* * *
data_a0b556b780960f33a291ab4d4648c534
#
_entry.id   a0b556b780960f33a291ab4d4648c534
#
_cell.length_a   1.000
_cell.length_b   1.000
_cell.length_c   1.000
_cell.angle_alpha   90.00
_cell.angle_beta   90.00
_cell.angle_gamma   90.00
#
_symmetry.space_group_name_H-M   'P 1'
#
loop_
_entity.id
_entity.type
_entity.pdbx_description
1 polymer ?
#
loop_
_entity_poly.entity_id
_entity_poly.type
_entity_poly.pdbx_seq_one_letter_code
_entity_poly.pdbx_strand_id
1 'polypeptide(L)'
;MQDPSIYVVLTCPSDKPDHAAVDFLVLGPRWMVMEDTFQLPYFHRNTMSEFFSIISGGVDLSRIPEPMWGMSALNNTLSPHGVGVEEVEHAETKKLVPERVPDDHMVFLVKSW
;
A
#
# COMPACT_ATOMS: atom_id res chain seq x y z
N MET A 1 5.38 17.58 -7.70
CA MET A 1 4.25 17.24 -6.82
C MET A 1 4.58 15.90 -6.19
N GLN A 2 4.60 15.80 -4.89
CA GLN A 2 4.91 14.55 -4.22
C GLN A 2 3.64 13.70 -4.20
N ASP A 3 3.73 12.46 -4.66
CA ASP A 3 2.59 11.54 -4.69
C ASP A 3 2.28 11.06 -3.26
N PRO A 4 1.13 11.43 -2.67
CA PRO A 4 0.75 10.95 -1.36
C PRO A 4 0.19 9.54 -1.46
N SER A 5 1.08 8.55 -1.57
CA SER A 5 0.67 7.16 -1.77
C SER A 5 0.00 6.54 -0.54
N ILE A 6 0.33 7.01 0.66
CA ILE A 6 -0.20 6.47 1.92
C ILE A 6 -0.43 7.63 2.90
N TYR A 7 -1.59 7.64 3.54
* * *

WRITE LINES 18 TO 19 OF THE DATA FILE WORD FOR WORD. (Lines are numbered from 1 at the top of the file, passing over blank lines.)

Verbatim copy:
1 polymer ?
#